Alright, i plan to post the begining of a story im planning here…But how would I get it off onto Drop Box, Then post a link here?
Post the entire ‘web’ folder into your public folder, and then post the link to the ‘index.html’ file on the forum. Happy to help!
Ahhh I just made a ccount…I didnt download it…Hold on…Downloading it now…
Got it. Can’t wait to see the game!
It isnt a game…Its a story…Non Interactive…BUT it is the basis around a game im planning
EDIT: Got it! Here is the Link! Please give me some feed back…And maybe even a title?
This is cool… So you’re making a choice game based off of this?
Thats kinda my plan…More from thee pov of the apprentice who will come later on
Im working on 3d game design and I hope I become great enough to design a story game :3 it would be cool if I could hold a contest and turn a story into a 3d game
It’s a really interesting story so far, I will be curious to see where it goes/a choice game that stems from it. I noticed a few grammatical/punctuation errors but nothing heinous, and I believe you meant to write ‘Prologue’ at the beginning. An ‘Epilogue’ comes at the end of the story, not at the beginning.
In my opinion, it could use a much slower pace. There was too much information from the start, and that gave it an extremely rushed pace that didn’t do much to set an interesting beginning. Then it progressed to a very slow pace that didn’t really reveal anything to the reader, only that a deal was being made. It seemed like you were trying to get all of the information off your chest at the first sentences, then proceed to a real story.
The first paragraph was composed almost entirely of information, but with very, very little discription. What is Lord Alexander like? What is the tavern like?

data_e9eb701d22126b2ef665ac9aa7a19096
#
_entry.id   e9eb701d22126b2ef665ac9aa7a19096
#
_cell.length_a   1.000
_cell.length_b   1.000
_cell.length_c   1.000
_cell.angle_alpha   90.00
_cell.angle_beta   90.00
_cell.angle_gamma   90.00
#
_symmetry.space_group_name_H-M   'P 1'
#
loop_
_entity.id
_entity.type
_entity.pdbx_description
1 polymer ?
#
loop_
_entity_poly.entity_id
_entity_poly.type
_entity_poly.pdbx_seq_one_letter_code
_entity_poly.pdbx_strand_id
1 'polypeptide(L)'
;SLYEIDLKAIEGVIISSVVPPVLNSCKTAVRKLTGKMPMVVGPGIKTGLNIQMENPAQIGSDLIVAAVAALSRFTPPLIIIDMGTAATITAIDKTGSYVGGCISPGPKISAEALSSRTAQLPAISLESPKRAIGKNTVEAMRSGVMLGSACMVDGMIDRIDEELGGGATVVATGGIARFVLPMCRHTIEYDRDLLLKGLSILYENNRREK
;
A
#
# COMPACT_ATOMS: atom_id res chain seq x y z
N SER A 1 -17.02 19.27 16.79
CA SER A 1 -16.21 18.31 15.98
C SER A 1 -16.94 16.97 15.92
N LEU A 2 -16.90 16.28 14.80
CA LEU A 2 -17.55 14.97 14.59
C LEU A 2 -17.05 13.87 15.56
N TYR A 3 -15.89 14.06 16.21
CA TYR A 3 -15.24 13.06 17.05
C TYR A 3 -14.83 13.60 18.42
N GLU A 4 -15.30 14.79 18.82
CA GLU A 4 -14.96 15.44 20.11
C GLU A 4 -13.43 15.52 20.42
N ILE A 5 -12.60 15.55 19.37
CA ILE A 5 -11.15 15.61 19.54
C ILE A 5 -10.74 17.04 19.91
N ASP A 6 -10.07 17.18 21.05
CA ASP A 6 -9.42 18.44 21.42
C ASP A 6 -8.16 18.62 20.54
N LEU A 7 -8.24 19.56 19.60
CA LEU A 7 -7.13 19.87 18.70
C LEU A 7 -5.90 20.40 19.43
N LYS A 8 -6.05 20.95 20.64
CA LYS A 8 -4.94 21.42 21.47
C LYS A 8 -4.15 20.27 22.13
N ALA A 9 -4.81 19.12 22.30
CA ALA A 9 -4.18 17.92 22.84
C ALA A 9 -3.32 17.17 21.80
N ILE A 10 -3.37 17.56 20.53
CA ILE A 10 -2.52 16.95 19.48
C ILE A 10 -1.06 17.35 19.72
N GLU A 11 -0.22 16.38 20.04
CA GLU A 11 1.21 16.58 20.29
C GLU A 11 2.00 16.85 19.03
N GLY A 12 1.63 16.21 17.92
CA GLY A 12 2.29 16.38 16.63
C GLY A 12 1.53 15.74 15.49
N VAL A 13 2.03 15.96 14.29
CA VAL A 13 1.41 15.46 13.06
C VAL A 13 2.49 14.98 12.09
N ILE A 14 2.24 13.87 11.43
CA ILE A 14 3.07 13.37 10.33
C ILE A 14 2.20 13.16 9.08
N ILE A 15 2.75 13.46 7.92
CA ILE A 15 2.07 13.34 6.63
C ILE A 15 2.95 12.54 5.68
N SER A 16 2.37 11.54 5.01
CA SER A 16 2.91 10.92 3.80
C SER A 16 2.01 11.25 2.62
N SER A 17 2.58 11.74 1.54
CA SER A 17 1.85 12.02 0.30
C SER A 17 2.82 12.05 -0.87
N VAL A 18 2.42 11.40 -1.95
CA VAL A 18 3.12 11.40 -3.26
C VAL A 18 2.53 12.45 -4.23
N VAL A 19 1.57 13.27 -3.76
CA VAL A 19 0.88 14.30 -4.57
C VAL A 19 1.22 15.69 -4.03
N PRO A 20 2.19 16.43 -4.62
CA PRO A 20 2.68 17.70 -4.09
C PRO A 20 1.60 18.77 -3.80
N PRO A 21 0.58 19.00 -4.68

For a villain who wants to kill the King, Lord Alexander isn’t special enough. I have two suggestions, either make him appear to be more special by adding some traits, or make him special by his lack of traits.
One more point, is that this story’s characters are remarkably two-dimensional. Now, that is not necessarily a bad thing; in a good setting, two-dimensional characters can appear to be very memorable, but these characters are all too obvious, and therefore uninteresting.
Again, two ways I know of to circumvent that problem: Make the characters dance around their meanings like The Godfather or a James Bond film. Don’t say their meanings directly, go around them. Give your characters some mystery, make the reader thirst for the story.
1: Where are the other three?
2: They got sick.
2: Indeed. They had a terrible headache.
1: They should see the doctor in the next town.
2: That would be unnecessary.
2: They no longer have their headaches.
1: Are you very good at curing headaches?
2: You may say so.
1: So you are a very good doctor?
2: I am very good at taking care of headaches.
1: How do you cure headaches?
2: One may have no headaches if he has no head.
(Roughly translated Scene from Wuxia novel Seven Weapons, by Taiwanese author Gu Long)
In effect, that scene could have been summed up in two sentences, but that would be poorer in drama. Imagine:
1: Where are the other three?
Not quite so dramatic, I’d say. Which is why having your characters talk in circles can give a sense of mystery and drama.
Or, alternatively, if you’d prefer to go around all of those dialogues, which can give some writers a headache, you can just make them actually more mysterious by giving each one of them an obvious hidden agenda, so that everyone knows they are up to something, but never know what. A good choice would be to not reveal what Lord Alexander is there for at first, and to reveal that to the readers during the conversation. Or better yet, don’t even let us know who the guy in a hood is at first.
Sorry if I seem like I’m browbeating you into writing something else, if you don’t follow any of the above stuff, no problem, I’m cool with it, just trying to share my thoughts with you.
Its perfectly good…And I realize im horrible at writing charachters…Horrible…I feel im good at writing poltlines but one again…Horrible…At writing characters
I know, I have the same problem…
To get around that, I just make or borrow a lot of stereotypes and fit them into my characters. They still won’t be very human on close inspections, but they do the trick.